Hotel National des Arts et Métiers, Paris by Raphael Navot.
New among Paris’ boutique hotels is Hôtel National des Arts & Métiers. Set somewhere between the Marais and Montorgueil quartiers in the third arondissement, the hotel takes its design cues from the Centre National des Arts & Métiers, a century-old institution devoted to engineering and the teaching of manufacturing techniques. And as such, Paris-based architect Raphael Navot has pieced together craftsman and artisans, custom décor, and a palette of rich materials to create something pretty unique, down to the finest detail: everything from the hotel’s sheets to its speakeasy bar has been created in the tradition of French savoir-faire.
Indeed, material and texture are king throughout the 66-room establishment and its adjoining restaurant, Ristorante National, and bar, L’ Herbarium. The hotel entrance is encircled by six hand carved ashlar pillars, each made from stone pulled from a Paris quarry. These are laid over fossilised Granit marquetry flooring.
In the restaurant, a specially commissioned artwork by French painter Gael Davrinche wraps around one wall, awash with ocean-blue Japanese ink. There are restored vintage Tatra chairs for the restaurant too, and timber table tops, concrete legs, washed velvet sofas in teal, and suede curtains—making the whole room are sort of textural tapestry, where materials are the paint and colour.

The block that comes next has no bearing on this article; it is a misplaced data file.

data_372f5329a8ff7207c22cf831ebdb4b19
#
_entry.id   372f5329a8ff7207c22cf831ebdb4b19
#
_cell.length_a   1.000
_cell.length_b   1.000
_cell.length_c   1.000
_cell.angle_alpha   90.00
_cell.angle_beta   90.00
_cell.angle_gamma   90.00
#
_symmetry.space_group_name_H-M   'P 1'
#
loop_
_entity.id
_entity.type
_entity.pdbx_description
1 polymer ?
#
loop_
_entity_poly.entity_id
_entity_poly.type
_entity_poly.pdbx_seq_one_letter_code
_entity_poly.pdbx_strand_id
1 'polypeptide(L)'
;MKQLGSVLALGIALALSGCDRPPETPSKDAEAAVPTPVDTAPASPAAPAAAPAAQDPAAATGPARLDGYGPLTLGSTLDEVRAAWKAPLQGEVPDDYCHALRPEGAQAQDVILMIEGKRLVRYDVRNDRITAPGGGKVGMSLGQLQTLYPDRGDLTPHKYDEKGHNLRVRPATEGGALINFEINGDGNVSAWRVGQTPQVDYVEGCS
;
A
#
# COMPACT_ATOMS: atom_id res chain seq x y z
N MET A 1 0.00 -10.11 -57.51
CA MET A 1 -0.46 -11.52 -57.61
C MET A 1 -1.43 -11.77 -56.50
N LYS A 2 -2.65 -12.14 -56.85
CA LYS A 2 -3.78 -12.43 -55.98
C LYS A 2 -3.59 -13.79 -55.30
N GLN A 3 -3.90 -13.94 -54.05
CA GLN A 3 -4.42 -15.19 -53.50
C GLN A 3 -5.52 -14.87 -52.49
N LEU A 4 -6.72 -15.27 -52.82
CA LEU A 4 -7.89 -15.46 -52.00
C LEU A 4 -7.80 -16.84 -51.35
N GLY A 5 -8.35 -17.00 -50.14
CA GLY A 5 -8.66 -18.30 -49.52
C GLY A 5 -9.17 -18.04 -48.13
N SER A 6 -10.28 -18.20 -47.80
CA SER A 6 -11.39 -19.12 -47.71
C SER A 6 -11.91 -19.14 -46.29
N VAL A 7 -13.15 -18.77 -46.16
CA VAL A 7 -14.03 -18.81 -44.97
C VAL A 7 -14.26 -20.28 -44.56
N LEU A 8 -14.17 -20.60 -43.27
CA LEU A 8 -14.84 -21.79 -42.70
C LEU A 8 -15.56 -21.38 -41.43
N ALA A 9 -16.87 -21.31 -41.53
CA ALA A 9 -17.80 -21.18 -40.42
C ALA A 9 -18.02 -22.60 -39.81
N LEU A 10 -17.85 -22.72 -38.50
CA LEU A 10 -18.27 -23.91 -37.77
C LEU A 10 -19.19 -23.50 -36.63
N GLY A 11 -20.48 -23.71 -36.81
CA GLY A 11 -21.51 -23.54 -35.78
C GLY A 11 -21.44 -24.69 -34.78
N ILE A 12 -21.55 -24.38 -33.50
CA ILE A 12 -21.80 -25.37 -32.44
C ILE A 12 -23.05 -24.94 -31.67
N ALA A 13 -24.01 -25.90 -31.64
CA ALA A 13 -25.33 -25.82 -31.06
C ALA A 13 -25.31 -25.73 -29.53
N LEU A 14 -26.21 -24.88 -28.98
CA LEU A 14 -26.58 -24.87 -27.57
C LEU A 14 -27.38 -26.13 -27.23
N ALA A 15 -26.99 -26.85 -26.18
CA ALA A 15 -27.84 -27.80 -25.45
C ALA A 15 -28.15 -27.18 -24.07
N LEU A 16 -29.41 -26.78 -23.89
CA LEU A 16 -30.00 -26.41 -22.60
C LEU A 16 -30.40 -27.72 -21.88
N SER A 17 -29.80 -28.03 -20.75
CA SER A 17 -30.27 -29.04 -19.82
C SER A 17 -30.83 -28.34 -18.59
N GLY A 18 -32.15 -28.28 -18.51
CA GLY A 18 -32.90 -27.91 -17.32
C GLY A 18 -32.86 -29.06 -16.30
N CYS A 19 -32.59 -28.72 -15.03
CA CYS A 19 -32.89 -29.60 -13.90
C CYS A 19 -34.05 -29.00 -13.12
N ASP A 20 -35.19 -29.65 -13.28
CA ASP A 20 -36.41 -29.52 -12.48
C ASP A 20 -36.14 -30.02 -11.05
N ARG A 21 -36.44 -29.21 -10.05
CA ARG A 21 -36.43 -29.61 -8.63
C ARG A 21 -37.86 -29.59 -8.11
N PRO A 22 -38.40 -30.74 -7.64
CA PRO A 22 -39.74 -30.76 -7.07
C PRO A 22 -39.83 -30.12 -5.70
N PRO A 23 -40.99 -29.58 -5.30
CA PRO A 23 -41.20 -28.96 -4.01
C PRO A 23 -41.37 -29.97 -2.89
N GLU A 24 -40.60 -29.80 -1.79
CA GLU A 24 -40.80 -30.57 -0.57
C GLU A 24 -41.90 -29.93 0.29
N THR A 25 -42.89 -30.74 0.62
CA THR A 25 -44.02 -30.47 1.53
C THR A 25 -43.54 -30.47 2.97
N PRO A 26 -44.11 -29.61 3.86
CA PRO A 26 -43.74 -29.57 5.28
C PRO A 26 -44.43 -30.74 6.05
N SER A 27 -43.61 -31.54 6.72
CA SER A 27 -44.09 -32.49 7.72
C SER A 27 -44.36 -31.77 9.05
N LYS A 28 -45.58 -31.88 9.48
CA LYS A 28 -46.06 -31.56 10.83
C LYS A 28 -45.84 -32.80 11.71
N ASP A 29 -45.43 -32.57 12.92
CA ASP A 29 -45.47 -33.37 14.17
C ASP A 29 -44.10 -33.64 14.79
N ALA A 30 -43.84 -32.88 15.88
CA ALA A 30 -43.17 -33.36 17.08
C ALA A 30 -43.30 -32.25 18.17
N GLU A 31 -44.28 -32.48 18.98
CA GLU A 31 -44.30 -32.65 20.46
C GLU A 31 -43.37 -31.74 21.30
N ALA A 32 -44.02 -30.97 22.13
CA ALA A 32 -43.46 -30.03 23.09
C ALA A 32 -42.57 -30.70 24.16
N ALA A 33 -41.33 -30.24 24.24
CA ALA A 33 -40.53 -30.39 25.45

In L’ Herbarium where of-the-moment barman Oscar Quagliarini makes olfactory inspired cocktails is a wall-hanging made of oxidized pure copper tubes. The blue, green, and pink tubes were created via a non-repeating algorithm by French artist, Ronan Masson.
The whole hotel is a virtual shopping list of expert local contributor craftsman, creatives, and artisans. Oscar Ono and Cassou for the woodwork, Rue Herold for the linen, Rubelli for the velvet, Signature Murale for mineral wall coatings, and Moroso and Sol & Luna for selected furniture. There’s also Pierre & Granite for the marble floors in the lobby and a sculpted marble staircase leading to the first floor. And layered over the top are Parisian florist Kali Vermes’ flower arrangements.